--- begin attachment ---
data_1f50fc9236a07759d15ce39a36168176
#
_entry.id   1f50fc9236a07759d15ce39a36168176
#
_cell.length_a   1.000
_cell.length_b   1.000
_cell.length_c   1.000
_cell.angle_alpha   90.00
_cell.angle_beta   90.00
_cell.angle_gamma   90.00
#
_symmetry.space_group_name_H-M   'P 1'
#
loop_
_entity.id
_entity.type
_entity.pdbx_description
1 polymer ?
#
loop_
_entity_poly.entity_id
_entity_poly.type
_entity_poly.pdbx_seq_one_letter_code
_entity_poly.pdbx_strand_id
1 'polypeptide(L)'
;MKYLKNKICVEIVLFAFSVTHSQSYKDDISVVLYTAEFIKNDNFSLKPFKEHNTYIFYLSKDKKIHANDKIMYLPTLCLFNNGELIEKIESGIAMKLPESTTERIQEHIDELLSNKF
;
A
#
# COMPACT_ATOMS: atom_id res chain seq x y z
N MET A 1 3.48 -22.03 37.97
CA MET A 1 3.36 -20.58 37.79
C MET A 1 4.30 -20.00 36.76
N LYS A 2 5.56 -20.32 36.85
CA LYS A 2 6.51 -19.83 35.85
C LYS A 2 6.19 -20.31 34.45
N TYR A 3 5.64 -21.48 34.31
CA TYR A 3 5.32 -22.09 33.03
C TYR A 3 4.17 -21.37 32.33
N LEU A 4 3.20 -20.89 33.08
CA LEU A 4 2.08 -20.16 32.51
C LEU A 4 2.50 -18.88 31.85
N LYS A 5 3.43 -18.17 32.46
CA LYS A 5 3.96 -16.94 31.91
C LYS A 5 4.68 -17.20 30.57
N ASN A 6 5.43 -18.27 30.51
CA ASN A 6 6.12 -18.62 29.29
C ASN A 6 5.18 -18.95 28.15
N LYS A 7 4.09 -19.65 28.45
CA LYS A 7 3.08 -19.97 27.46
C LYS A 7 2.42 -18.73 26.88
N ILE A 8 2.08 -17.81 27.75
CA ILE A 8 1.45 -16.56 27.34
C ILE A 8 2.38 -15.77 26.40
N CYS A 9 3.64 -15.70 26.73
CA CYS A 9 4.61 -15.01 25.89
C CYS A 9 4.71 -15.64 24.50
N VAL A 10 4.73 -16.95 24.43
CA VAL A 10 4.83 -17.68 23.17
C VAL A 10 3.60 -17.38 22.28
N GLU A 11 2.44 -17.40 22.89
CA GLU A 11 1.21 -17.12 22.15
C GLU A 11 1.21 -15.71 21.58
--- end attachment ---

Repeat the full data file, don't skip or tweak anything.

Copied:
data_1f50fc9236a07759d15ce39a36168176
#
_entry.id   1f50fc9236a07759d15ce39a36168176
#
_cell.length_a   1.000
_cell.length_b   1.000
_cell.length_c   1.000
_cell.angle_alpha   90.00
_cell.angle_beta   90.00
_cell.angle_gamma   90.00
#
_symmetry.space_group_name_H-M   'P 1'
#
loop_
_entity.id
_entity.type
_entity.pdbx_description
1 polymer ?
#
loop_
_entity_poly.entity_id
_entity_poly.type
_entity_poly.pdbx_seq_one_letter_code
_entity_poly.pdbx_strand_id
1 'polypeptide(L)'
;MKYLKNKICVEIVLFAFSVTHSQSYKDDISVVLYTAEFIKNDNFSLKPFKEHNTYIFYLSKDKKIHANDKIMYLPTLCLFNNGELIEKIESGIAMKLPESTTERIQEHIDELLSNKF
;
A
#
# COMPACT_ATOMS: atom_id res chain seq x y z
N MET A 1 3.48 -22.03 37.97
CA MET A 1 3.36 -20.58 37.79
C MET A 1 4.30 -20.00 36.76
N LYS A 2 5.56 -20.32 36.85
CA LYS A 2 6.51 -19.83 35.85
C LYS A 2 6.19 -20.31 34.45
N TYR A 3 5.64 -21.48 34.31
CA TYR A 3 5.32 -22.09 33.03
C TYR A 3 4.17 -21.37 32.33
N LEU A 4 3.20 -20.89 33.08
CA LEU A 4 2.08 -20.16 32.51
C LEU A 4 2.50 -18.88 31.85
N LYS A 5 3.43 -18.17 32.46
CA LYS A 5 3.96 -16.94 31.91
C LYS A 5 4.68 -17.20 30.57
N ASN A 6 5.43 -18.27 30.51
CA ASN A 6 6.12 -18.62 29.29
C ASN A 6 5.18 -18.95 28.15
N LYS A 7 4.09 -19.65 28.45
CA LYS A 7 3.08 -19.97 27.46
C LYS A 7 2.42 -18.73 26.88
N ILE A 8 2.08 -17.81 27.75
CA ILE A 8 1.45 -16.56 27.34
C ILE A 8 2.38 -15.77 26.40
N CYS A 9 3.64 -15.70 26.73
CA CYS A 9 4.61 -15.01 25.89
C CYS A 9 4.71 -15.64 24.50
N VAL A 10 4.73 -16.95 24.43
CA VAL A 10 4.83 -17.68 23.17
C VAL A 10 3.60 -17.38 22.28
N GLU A 11 2.44 -17.40 22.89
CA GLU A 11 1.21 -17.12 22.15
C GLU A 11 1.21 -15.71 21.58